The Pacers averaged 90.2 points and gave up 97.6 points per game to the Bulls, though if you discount game 5 where the Pacers were blown out 116-89, there was only a 2.5 point difference between the two teams on average. Not bad against a team that won 62 games during the regular season.
In the 5 games, the Pacers kept the Bulls to shooting 43.9%, 38.6%, 38.9%, 37.8% and 48.2%. Again, apart from the final game, and especially during the middle 3-game stretch, the Pacers did an exceptional job defensively on the Bulls, a team that averaged 46.2% during the regular season.
For the series, Danny Granger did unexpectedly well, averaging 21.6 points, 5.6 rebounds and 3.2 assists, shooting 47.8% from the field -- all improvements from his regular season numbers. Unfortunately, no one else could put numbers up on a regular basis. Tyler Hansbrough was the second top scorer with an 11.2 point average, and he only played one good game (game 1). Hibbert struggled most of the series and averaged 10.8 points and 6.4 rebounds.
Darren Collison played a pretty decent series even with the sprained ankle after game 3, but the performance didn't really show in the stat sheet. He had 9.4 points and 4 assists per game. The same thing could be said for rookie Paul George, who did the best possible one-on-one defensive job on Derrick Rose anyone could have expected. George struggled offensively (6 points, 4 rebounds on 30.3% shooting, but he did have 1.4 steals and 2 blocks per game), but showed that he has the potential to be something special at both ends in the future.
What the series showed
First and foremost, the Pacers showed that they aren't good enough to win in the playoffs. Yes, they played the Bulls close in 4 games. Yes, they probably outplayed the Bulls in more quarters than the Bulls outplayed them. But they still lost 3 of the 4 games and got blown out in the last one. They exceeded expectations and played harder than we've ever seen them play, but they're still not good enough, not talented enough. Not by a long shot. But they are on the right track.
Secondly, the series demonstrated that the Pacers can play solid defense if they put their mind to it. The Bulls aren't the best offensive team in the league and they struggled to find their rhythm at times, but I like to think that the Pacers had something to do with that. But hopefully this series has proved to the Pacers themselves that they can and they should play defense every night, and if they do, they'll win a lot more games.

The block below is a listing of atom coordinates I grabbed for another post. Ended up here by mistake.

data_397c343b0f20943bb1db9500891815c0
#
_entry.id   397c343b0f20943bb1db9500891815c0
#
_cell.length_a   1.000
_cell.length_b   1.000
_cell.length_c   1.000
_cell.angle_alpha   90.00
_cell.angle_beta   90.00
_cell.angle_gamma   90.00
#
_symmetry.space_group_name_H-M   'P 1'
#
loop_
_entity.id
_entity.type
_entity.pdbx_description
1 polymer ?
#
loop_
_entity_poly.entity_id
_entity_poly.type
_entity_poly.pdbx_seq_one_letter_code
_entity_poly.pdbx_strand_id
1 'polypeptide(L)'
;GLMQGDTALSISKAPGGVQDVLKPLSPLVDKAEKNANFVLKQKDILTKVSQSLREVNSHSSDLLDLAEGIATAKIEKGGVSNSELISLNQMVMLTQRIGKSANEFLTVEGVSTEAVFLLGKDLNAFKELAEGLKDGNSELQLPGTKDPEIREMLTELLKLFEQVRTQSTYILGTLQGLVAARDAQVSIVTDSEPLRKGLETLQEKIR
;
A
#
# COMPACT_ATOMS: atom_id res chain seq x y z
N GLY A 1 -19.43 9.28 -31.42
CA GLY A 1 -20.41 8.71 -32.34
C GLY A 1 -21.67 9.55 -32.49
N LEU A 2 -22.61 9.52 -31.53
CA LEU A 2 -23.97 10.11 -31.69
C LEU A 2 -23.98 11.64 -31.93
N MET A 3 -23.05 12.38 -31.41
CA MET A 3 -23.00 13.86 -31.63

Thirdly, the series showed that Danny Granger would make an exellent second option, or at least an A1 option, but not the main option. He's not a guy that can create shots for himself, which means he will always struggle in crunch time. He's a brilliant shooter, streaky at times, but undoubtedly the Pacers best scorer and player. The problem is, the Pacers probably won't be able to land a better offensive player than Granger, so they'll need to be creative this offseason. If they could say bring in someone like OJ Mayo (whom they nearly got) and/or Josh Smith, that could be enough.
Fourthly, what the Pacers lack most is a closer. Players like Derrick Rose don't grow on trees, and no one on the Pacers at the moment appear to have what it takes. Granger has already shown he can't do it. Hibbert's too inconsistent and his mind isn't in the right place most of the time. Collison has the heart and the will but not the needed size. Hansbrough has the same heart and will but not the skills or ability. AJ Price is the same but lacks what Collison and Hansbrough both lack. Paul George? Far too early to tell. But without that go-to guy, the Pacers will continue to throw away close games like they have done all season.
Lastly, Frank Vogel has shown that he can coach in this league. He got these players ready and believing in themselves, something Jim O'Brien couldn't do in several years. Vogel did allow the Pacers to choke away leads in the dying minutes of the first 3 games, but that's not entirely his fault. I say sign him, remove the interim tag and let him grow with this team -- unless, of course, they can get a can't miss coach.
That's I've got time for for now. Coming up next, more on Larry Bird's future and a player-by-player analysis.,